What is it?
The recently launched estate version of the still-fresh A6, driven on British roads and with the 3-litre V6 TFSI engine that tops the range until the V8-powered S6 arrives. It’s got 295bhp and drives all four wheels through Audi’s quattro four-wheel drive system and a standard-fit seven-speed DSG gearbox, and costs £41,130 in ‘SE’ trim.
Mechanically the A6 Avant is pretty much identical to the existing A6 saloon, with mildly revised suspension settings to take account of its load-lugging role - although our test car was running with the optional adaptive air suspension.
As with the saloon, Audi has made extensive use of aluminium to keep the Avant’s weight under control, with most external panels and the major suspension components all made out of alloy. The mass of the engine and four-wheel drive powertrain still tells, though – with the Avant’s 1790kg kerbweight being 150kg more than that of the basic front-drive diesel.
The V6 petrol engine is a familiar performer from the upper reaches of t he Audi range, although emissions optimisation (and the inevitable stop-start) system has helped to boost the official economy figure to a very respectable 34.4mpg.
What’s it like to drive?
You probably won’t be surprised to hear that a toy-stuffed estate weighing the best part of two tonnes isn’t the sharpest steer – but there’s plenty to like about the big Audi’s laid back dynamic vibe.
Although a weighty £2000 option the air suspension gives the Avant the sort of fluid ride that steel-sprung Audis often struggle to deliver, ironing out minor imperfections while keeping the body under reasonable control when asked cope with a series of corners. That said, the ‘comfort’ setting was definitely too soft – the car seemed to ride and handle best in the firmer ‘dynamic’ mode. The steering remains the weak dynamic link, with a strangely artificial weight to the assistance regardless of which of the dynamic select modes its left in. Our car also came with the optional sports differential, which redistributes torque across the rear axle to help sharpen the cornering line under power in an instinctive fashion.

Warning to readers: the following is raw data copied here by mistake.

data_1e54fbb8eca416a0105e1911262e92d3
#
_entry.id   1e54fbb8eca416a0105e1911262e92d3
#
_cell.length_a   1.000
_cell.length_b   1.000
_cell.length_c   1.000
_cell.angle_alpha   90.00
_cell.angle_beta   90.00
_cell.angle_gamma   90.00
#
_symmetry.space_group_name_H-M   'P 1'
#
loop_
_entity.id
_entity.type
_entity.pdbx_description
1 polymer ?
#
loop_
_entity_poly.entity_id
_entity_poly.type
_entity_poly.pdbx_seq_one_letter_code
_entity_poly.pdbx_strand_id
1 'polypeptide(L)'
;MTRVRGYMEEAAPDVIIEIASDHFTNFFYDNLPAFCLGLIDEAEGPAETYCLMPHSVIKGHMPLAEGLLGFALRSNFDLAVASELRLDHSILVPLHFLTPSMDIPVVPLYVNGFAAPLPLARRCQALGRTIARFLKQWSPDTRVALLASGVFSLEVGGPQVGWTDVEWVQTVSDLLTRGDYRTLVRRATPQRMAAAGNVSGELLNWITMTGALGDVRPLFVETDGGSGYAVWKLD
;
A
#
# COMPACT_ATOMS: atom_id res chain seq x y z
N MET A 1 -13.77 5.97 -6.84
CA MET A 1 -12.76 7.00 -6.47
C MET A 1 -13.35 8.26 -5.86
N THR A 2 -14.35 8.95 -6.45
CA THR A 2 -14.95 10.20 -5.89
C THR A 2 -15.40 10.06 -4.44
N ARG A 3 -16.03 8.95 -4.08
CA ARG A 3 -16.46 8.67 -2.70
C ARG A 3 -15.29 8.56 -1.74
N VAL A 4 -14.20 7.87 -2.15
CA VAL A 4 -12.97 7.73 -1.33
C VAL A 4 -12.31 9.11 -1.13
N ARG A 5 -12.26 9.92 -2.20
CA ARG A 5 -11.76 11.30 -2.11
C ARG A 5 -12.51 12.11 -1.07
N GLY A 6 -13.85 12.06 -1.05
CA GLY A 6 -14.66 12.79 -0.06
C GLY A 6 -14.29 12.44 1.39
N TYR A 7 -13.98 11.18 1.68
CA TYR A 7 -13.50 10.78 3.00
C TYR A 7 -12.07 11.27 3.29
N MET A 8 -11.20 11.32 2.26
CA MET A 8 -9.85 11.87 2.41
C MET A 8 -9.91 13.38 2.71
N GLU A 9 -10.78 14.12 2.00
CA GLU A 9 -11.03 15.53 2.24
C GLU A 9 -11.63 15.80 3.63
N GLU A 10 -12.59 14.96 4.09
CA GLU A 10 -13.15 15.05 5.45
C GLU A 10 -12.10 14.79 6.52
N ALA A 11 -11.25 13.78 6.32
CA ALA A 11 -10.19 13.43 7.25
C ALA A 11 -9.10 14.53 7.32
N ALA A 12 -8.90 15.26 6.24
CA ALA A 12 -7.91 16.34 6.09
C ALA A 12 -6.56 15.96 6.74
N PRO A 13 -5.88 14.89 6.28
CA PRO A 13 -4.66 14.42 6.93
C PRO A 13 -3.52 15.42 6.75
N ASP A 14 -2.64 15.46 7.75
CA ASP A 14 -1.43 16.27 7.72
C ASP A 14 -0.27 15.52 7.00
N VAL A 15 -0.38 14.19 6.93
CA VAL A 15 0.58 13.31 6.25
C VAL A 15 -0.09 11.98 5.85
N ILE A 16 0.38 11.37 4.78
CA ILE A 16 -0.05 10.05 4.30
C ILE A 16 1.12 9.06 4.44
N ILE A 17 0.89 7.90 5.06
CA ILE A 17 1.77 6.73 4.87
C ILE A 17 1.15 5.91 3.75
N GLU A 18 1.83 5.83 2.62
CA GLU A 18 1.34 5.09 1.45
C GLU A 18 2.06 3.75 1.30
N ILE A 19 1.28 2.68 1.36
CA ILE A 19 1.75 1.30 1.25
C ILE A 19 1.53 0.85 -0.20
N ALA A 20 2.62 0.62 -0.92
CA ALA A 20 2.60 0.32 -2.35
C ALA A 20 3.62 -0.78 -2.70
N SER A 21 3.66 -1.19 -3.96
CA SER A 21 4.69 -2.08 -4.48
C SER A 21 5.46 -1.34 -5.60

It’s a great engine, though. Big petrols are a very minority taste in mid-sized execs like the A6 these days, but the V6 TFSI motor is a gem thanks to its combination of stodgy, diesel-like low-down torque and an appetite for revs that would make any older TDI driver feel nostalgic. The seven-speed DSG gearbox works well in either automatic or manual over-ride modes, although the steering wheel paddles that make the latter a viable option are an extra-cost option.
How does it compare?
On paper, the A6 Avant 3.0 TFSI stacks up pretty well against its most obvious rivals, the BMW 535i Touring and the Mercedes E350 BlueEfficiency estate: all are within £1800 and 10bhp of each other. The Audi isn’t as good to drive as the BMW, or as fuel efficient as the impressively frugal Merc – but its standard-fit four-wheel drive system is something neither of its rivals can match (at present) – and one that will appeal to those looking for an all-weather all-rounder.
Anything else I need to know?
As always with an Audi, the base price is just where the bidding starts, and our test car was loaded with a scarcely feasible £32,000-worth of options – including a £6300 Bang & Olufsen ‘advanced sound system’ and a gimmicy £2100 night vision system with automatic pedestrian detection.